The St. Paul Animal Shelter has been without a home since 2016 when the building was damaged by a large storm. At Thursday’s Committee of the Whole Meeting in the St. Paul Council Chambers, Josiah Clarke and other Animal Shelter staff spoke to council about the urgent need to construct a new facility in St. Paul.
“Without an animal shelter that functions properly, the risk of disease transmission from wild and at-large animals increases dramatically,” Clarke said. “The population of at-large animals also goes unchecked, and there’s a large cost involved in sending animals to other facilities and shelters in different communities.”
Since the loss of the Shelter’s building in 2016, Clarke, who manages the Shelter, and others have received calls and requests to handle 33 animals-at-large (29 dogs and four cats), and suspect that the number would be higher if they had a physical facility out of which to operate.
Construction and Renovation
The current plan for the new Shelter is to build a brand-new, 40×40, 1,600 square-foot building that would have room to house 25-30 cats and four dogs in an external intermodal container. In addition to the new building, they also plan to renovate and refurbish an existing quonset hut (not to be confused with the quonset hut discussed at the May 14, 2018, Council Meeting) that would be connected to the new building. The quonset would allow them to house more dogs, which take up more room and require more attention than cats. In the meantime, Clarke has been keeping what animals he can on his own property. Those he can’t keep are sent away to shelters in Bonnyville, Lloydminster, and across Canada.
The Shelter currently has $208,500 set aside for the construction of the new building, but have requested $27,500 each from the County and Town of St. Paul for the renovation of the quonset. The combined $55,000 is just half of what the Shelter needs for renovations.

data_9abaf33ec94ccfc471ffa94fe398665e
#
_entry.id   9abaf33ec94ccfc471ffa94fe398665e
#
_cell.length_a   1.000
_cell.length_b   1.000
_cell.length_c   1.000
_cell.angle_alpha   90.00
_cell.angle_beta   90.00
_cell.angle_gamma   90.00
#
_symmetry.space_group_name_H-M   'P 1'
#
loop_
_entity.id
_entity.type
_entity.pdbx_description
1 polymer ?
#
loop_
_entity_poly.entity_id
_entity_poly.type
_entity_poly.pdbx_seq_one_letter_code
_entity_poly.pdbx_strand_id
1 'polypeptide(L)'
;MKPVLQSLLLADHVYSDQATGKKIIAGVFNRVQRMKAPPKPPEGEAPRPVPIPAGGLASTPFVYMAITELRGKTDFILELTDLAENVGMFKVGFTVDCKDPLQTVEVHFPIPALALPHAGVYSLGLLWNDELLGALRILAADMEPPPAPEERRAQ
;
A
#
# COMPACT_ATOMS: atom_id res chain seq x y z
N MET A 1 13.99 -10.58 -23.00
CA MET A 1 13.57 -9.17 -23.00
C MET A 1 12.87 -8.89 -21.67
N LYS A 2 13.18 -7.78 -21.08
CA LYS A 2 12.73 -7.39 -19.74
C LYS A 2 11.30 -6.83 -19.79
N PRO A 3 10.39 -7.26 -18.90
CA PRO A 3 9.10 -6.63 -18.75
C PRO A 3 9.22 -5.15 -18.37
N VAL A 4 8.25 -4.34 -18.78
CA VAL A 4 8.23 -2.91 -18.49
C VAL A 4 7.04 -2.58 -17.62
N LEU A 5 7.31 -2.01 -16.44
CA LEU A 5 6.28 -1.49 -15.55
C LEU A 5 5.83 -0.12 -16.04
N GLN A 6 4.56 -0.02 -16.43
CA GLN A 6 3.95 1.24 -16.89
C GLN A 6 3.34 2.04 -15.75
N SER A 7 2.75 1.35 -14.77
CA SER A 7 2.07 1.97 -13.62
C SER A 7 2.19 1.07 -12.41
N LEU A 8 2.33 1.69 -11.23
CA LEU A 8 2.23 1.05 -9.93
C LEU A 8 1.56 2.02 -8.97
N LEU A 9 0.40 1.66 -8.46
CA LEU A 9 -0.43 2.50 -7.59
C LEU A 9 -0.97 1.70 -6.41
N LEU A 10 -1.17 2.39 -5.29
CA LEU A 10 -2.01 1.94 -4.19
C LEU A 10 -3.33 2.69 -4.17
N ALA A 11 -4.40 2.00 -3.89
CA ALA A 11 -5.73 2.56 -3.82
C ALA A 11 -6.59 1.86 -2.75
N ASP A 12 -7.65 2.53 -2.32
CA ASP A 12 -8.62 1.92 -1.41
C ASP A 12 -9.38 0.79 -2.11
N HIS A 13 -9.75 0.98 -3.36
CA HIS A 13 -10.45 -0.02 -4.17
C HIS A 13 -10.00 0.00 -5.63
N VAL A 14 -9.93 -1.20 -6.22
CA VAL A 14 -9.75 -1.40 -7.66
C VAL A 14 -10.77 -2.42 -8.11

“We’re applying for a CFEP (Community Facility Enhancement Program) grant in September that would cover half of the renovation costs, but a big part of that grant application is being able to show that we have funds in place to cover the other half. We’ve applied for this grant before but were denied for that very reason.”
Clarke and Shelter employees have also been attempting to raise funds for construction and renovation for years, but fundraising activities have had consistently poor attendance.
“In the public, everyone is supportive of building a shelter,” said one shelter employee. “But when it comes to fundraising, people just aren’t interested. Often times we barely even break even and have even gone into the hole once with fundraisers. We get vocal support, but no support in dollars.”
The County of St. Paul has previously offered $27,500 to the Shelter, but only on the condition that the Shelter receives the CFEP grant for which they are applying. Town Council agreed to match this contribution, with the same condition. A letter of support and commitment will be given to the Shelter to include in their CFEP grant application, and CAO Kim Heyman has also offered her assistance in applying for the grant.
“It’s really nice to have someone finally say ‘yes’,” Clarke said. “With the new Shelter, we’ll be able to control the stay animal population, and will also be able to provide lots of volunteer and community service opportunities.”
No firm construction date has been set in place for the new building, but Clarke estimates that the 40×40 building could be completed by autumn of 2019. Renovation of the adjoining quonset will depend entirely on the receipt of the CFEP grant.